Volume 20, No 1, April 2011
Inside this Issue: Food Security and Trade Symposium on Global Agriculture IPC Continues Focus on Price Volatility Biofuels and Rising Food Prices Upcoming Events and Publications New IPC Member
A g r i - T r a d e
Katharine Shaw, Editor
Food Security and Trade by Franz Fischler Franz Fischler, the former European Agricultural Commissioner, has been an IPC member since 2003. He is a contender for the Director General Post of the FAO.
pressures, climate change, and food, ood price spikes are back in the water and energy shortages. In times headlines, following the price of pervasive food insecurity, radical rally 3 years ago: rethinking is needed. Policy-makers the FAO reports must put food security at the top of the the highest ever international agenda. Some first steps reached peak of its have already been taken: The UN has food price index held two global food summits and the and the number French have launched a food security of hungry and Franz Fischler initiative at the G20. malnourished people is ratcheting up. “Commodity There is no paucity of ideas on how to fever” is growing, rooted in longtackle the problem. Lester Brown of term demand upswings: cereals in the Earth Policy Institute, proposes to developing countries, animal protein combine a poverty eradication effort in emerging economies and the use of with a resource restoration effort, agricultural commodities stating that for less than In times of for non-food purposes $200 billion of additional (such as biofuels). pervasive food funding per year “we can These trends are aggravated insecurity, radical get rid of hunger, illiteracy, rethinking is disease and poverty by short term anomalies and we can restore the like bad weather conditions needed. earths soils, forests and in important agricultural fisheries” (Lester Brown, World on production zones, low stocks and Edge, p. 200). .Others have proposed increasing speculation in commodity derivatives. Similar developments can to tax financial transactions or to be observed on the input side: skyintroduce a global trading system for high input prices make agricultural GHG-emissions based on an equal production expensive and less distribution of emission rights. But profitable. not much progress has been made so far mainly because of lacking political Price spikes present the biggest risk will. for the poor. As we have witnessed, they can also contribute to political However, the status quo is not an unrest. International security experts option. Courageous action is needed are becoming increasingly concerned now to reduce the production risks of about challenges associated with the most vulnerable subsistence farms population growth, migration and to transfer better production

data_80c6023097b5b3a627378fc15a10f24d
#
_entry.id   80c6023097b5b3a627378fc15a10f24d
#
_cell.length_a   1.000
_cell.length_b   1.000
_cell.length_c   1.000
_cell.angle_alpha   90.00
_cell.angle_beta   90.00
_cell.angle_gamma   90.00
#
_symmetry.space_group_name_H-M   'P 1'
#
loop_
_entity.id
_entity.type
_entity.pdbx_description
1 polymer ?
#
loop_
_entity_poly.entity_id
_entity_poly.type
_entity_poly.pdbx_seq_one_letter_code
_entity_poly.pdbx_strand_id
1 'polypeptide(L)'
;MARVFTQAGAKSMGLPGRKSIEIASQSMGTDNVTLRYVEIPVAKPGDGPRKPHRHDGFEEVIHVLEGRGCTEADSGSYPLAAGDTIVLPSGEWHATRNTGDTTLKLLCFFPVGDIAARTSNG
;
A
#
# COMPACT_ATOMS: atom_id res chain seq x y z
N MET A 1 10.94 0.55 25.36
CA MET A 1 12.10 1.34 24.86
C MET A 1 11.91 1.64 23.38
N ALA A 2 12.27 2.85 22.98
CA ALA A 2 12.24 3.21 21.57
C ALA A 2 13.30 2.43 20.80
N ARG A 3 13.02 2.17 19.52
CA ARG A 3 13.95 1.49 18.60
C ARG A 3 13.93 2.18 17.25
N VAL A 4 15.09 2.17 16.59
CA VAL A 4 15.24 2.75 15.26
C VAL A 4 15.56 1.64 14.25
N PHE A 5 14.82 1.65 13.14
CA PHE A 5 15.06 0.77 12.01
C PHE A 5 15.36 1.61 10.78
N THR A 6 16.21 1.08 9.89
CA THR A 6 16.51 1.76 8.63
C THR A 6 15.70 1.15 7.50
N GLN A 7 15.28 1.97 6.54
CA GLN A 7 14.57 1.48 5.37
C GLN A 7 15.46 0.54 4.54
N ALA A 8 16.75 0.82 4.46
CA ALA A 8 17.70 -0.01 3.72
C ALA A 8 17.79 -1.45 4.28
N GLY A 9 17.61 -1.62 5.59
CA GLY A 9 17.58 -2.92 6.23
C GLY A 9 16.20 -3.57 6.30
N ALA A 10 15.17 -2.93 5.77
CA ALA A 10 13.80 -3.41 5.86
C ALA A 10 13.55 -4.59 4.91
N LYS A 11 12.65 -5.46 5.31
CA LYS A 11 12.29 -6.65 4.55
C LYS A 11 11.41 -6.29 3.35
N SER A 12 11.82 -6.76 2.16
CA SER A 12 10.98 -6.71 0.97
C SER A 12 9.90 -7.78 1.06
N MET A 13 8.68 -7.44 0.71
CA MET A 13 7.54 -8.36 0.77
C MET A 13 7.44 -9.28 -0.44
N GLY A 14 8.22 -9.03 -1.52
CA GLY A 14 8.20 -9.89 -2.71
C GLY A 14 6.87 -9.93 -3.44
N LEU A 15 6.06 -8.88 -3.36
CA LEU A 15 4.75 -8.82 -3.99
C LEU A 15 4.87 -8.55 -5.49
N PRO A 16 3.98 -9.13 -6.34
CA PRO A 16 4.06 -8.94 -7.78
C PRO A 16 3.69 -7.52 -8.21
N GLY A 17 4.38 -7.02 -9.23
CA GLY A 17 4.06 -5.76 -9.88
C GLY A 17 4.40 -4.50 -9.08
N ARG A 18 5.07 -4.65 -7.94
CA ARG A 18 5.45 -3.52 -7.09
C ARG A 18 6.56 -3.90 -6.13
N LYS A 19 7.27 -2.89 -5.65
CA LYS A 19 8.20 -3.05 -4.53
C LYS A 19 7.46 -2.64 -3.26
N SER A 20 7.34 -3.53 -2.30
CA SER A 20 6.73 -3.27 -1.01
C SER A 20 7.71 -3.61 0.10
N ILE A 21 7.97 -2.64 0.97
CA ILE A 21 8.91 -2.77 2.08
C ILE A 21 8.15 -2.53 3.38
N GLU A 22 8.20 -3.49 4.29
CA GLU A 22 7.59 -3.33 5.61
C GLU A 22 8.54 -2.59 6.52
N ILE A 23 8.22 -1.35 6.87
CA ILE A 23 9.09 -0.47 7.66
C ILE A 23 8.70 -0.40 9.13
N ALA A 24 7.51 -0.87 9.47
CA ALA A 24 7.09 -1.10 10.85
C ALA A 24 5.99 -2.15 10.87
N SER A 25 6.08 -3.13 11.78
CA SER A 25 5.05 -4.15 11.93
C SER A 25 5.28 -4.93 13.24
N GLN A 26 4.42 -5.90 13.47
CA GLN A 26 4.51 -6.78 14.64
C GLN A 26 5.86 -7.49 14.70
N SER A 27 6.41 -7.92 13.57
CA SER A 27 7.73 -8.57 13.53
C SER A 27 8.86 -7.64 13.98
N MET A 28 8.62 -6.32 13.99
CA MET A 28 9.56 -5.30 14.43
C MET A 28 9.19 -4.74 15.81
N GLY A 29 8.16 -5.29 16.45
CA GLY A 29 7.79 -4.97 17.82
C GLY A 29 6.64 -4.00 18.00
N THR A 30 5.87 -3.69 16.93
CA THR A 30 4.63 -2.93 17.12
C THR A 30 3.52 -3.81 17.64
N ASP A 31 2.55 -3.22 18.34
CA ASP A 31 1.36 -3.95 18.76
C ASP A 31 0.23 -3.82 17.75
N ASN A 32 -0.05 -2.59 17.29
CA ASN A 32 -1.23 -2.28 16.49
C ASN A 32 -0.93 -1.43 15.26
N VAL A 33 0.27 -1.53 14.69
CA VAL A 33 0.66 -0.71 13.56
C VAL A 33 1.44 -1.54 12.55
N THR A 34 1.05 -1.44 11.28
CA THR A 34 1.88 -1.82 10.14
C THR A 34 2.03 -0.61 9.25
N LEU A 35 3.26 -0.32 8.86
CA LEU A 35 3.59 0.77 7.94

IPC to Co-Sponsor Chicago Council’s Global Agriculture & Food Security Symposium IPC will co-sponsor the Chicago Council on Global Affairs’ Symposium on Global Agriculture and Food Security. The symposium is being convened to assess U.S. progress on supporting agricultural development and food security and will be held on May 24, 2011 in Washington, DC. The symposium will discuss the importance of continued, highlevel U.S. support for agricultural development and food security activities; evaluate progress on relevant U.S. policies to date; and provide constructive thinking on the key issues that stakeholders will be working through in the next year. The symposium will feature Bill Gates, co-chair of the Bill and Melinda Gates Foundation, as the keynote speaker.
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IPC Continues Focus on Price Volatility
PC members are following with great interest the policy deliberations in the G-20 context on price volatility. Strong consumer demand in emerging markets, policy-driven demand for biofuels and long lead-times for a supply response by farmers worldwide, have led to worryingly low stock levels, which drive up food prices and make the food system more susceptible to supply and demand shocks, which can lead to sudden and high price peaks. Higher prices importantly signal the need for increased production but significantly increased levels of public and private investment to promote sustainable agricultural intensification will also be required. It is important to consider policy responses to mitigate the impact of sudden price peaks on the poor, yet higher food prices may also spur development in poor rural areas, as farm surplus and upgrading of farming activity creates new rural demands for labor. A recent CEPR/ World Bank study found that under
favorable conditions, even net buyers of food can benefit from higher prices because of induced long run structural changes and spillover effects. The challenge for policymakers is to assist vulnerable consumers in such a way that does not impede the positive spin-off from elevated producer prices in terms of global food security and development.
A flexible global trade system ensures that food can move from areas of surplus production to areas experiencing food deficits. IPC welcomes the French initiative to focus on these issues in the G-20. In particular, members express the hope that these deliberations will give greater impetus to the Doha Round negotiations since trade liberalization and trade facilitation remain important components of a program of action on global food security. A rules-based, non-distorted and flexible global trade system ensures that food can move from areas of surplus production to areas experiencing food deficits. Deeper integration of countries and communities in regional and international markets contributes to